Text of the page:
So we on the Lennon Bus produce a TON of music videos and we do it in a very little time frame. This is why it is so important to have a set method for production, with a check list of points that one must hit to make the whole production run smoothly. In any production, the process is split into 3 major steps: The first step is the “Pre-Production Phase.” Here the artist or students brainstorm on the concept for the video and create a basic shot list for the camera man and director to start thinking on a technical level of how to best compose the shots. These ideas are then put into motion by storyboarding. Storyboarding can take a few different forms. Typically we have one or a couple of the students, who are not working on the audio portion of our project, to go scout locations in the area. This can be anywhere. It is usually done by sending a student out with a digital photo camera and having them take pictures in each location. In our case though, since we don’t have a car, we are typically limited to our immediate area. We gather all the photos and make a story board, or sequence of shots or locations that are going to be the story or scenes in the video. So, when making decisions on shots, you need to factor in “the Look” and also “the Gear” that it you will need to haul around, to …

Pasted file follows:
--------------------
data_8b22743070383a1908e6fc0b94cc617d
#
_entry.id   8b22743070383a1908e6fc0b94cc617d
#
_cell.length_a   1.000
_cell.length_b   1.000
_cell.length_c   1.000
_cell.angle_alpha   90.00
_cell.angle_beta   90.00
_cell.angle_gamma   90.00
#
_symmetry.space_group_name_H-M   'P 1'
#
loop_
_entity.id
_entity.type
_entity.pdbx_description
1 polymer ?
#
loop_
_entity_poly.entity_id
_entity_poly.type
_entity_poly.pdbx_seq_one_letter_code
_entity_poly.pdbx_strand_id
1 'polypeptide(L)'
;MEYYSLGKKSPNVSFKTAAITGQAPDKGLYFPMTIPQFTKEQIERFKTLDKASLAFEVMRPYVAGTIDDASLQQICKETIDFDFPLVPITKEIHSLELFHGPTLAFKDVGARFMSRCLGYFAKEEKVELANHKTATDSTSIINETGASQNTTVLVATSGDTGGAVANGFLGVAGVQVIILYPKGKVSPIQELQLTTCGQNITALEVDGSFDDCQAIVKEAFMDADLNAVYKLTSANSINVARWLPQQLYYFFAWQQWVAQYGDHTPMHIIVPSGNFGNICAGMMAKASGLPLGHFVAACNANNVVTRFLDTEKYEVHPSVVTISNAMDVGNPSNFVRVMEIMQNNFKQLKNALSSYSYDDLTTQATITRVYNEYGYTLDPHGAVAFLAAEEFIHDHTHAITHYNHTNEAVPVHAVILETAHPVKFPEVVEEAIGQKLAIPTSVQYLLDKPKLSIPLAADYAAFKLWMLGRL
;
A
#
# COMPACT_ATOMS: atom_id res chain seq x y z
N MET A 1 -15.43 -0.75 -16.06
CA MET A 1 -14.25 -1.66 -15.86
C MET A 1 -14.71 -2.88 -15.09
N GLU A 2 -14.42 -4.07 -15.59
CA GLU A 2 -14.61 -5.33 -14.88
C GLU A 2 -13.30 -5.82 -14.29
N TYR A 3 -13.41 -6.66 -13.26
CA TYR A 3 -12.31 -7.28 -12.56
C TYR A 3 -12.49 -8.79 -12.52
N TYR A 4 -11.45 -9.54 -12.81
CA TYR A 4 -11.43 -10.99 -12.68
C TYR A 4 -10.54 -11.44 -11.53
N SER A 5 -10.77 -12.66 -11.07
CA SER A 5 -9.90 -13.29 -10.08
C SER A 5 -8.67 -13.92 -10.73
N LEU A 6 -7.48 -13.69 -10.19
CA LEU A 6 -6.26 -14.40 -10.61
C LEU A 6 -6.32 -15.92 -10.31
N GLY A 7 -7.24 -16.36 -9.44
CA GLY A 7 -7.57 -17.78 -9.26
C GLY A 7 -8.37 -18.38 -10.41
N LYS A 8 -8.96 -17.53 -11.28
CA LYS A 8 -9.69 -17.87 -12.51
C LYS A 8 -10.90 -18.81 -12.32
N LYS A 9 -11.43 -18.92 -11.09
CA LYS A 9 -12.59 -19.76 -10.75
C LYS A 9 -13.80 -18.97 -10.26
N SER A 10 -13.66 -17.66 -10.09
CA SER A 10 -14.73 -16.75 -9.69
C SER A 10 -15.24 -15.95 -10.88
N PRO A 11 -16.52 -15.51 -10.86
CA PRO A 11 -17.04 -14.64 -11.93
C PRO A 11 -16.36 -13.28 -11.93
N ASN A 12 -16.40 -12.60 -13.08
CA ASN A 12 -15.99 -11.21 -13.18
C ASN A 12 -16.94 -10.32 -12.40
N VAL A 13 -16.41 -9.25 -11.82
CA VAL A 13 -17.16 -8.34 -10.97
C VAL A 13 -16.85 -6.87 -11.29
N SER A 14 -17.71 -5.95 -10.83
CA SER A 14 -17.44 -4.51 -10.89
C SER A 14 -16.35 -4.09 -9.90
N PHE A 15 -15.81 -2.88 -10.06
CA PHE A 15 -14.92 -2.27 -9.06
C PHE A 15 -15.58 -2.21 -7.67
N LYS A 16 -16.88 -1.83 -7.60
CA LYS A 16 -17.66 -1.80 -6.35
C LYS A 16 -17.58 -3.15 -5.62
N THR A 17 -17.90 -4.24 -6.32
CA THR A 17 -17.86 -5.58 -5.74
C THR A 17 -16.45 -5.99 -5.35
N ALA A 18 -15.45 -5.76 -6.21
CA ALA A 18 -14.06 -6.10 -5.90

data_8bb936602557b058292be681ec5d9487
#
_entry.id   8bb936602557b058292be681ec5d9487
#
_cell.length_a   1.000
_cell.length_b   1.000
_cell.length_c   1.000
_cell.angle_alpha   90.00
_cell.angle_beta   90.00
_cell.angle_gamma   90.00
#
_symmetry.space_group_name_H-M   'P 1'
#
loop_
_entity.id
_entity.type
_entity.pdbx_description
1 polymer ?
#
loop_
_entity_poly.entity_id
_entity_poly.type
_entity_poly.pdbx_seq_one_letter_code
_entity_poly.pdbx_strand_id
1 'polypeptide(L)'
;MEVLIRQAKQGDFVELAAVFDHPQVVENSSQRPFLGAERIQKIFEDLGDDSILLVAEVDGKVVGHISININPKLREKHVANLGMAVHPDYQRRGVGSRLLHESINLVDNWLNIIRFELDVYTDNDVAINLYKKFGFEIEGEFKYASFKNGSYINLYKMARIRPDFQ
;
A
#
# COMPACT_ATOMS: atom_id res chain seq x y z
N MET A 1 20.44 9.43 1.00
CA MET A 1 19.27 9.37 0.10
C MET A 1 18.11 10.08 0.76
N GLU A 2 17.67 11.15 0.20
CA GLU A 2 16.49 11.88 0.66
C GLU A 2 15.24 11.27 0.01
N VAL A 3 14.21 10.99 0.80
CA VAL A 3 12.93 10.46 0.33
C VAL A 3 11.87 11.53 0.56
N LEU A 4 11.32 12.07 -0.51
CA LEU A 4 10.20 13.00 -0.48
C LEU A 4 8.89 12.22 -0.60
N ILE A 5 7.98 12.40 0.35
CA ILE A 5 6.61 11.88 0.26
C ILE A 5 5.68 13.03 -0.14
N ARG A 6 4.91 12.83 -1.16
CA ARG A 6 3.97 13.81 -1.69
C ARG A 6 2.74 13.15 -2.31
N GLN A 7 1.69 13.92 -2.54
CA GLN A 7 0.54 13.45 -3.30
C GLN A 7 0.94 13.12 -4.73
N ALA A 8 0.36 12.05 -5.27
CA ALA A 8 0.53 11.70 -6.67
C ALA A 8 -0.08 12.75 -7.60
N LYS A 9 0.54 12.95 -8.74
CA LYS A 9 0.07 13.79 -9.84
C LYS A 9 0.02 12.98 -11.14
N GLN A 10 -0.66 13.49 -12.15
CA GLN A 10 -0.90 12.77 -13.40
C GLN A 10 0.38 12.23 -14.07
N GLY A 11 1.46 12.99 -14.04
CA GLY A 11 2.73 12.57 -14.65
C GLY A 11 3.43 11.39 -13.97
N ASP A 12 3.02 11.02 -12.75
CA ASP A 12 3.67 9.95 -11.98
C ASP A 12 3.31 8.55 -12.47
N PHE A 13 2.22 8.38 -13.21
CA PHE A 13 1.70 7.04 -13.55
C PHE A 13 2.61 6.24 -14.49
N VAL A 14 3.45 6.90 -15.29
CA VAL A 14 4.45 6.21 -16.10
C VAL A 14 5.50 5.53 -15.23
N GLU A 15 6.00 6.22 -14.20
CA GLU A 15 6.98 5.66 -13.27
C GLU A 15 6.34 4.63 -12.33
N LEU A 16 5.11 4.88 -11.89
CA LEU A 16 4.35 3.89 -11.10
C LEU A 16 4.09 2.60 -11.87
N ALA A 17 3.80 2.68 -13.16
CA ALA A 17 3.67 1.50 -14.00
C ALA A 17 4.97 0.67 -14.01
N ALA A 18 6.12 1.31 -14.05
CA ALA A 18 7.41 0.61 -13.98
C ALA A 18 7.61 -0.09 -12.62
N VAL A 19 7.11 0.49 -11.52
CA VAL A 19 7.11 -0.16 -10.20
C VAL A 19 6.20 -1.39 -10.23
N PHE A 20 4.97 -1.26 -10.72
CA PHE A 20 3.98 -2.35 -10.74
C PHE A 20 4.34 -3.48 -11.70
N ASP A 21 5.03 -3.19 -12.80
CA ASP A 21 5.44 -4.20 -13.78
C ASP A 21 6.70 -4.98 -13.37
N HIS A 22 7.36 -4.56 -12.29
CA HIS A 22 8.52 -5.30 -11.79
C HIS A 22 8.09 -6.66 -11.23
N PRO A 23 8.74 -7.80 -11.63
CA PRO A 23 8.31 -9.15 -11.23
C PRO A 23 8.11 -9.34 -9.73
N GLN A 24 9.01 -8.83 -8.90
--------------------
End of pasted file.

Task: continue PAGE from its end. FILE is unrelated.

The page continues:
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October 10, 2011

Avid Scorch: An Insight Into Burning Away Wasted Time

Written by Hans Tanner

 

Chapter two!  As you may remember from my last post we focused on the iPad app known as Garageband.  This provided an easy and efficient way for beginning or mobile songwriters to get their ideas out.  So at this point we have your song, which you can now travel around listening to. You enjoy it more and more every day and it’s mixed just the way you like.  A great point to be at but there’s one problem: it’s exclusive to one person… yourself!  You’ve just realized you want to share this song with your friends who also play instruments with the intention of seeing how they could contribute to the components that make up your song.  Option 1: You gather your friends together and explain to each of them the melody, the chordal movements, the arrangement, the key and tempo.  All the while doing your best to translate for each specific instrument.  Unfortunately you keep hitting snags whenever a particular question arises regarding a part of your tune that wasn’t properly communicated.  Option 2:  Utilizing an iPad equipped with the Avid Scorch app in conjunction with Avid Sibelius, you create a notated document of your song also known as a score or sheet music.  This score has all the notes written out for each instrument with clearly indicated sections for your arrangement i.e. intro, verse, chorus, bridge, etc.  You now have an exact representation of the song within Sibelius, which you can then upload to Scorch and have your song …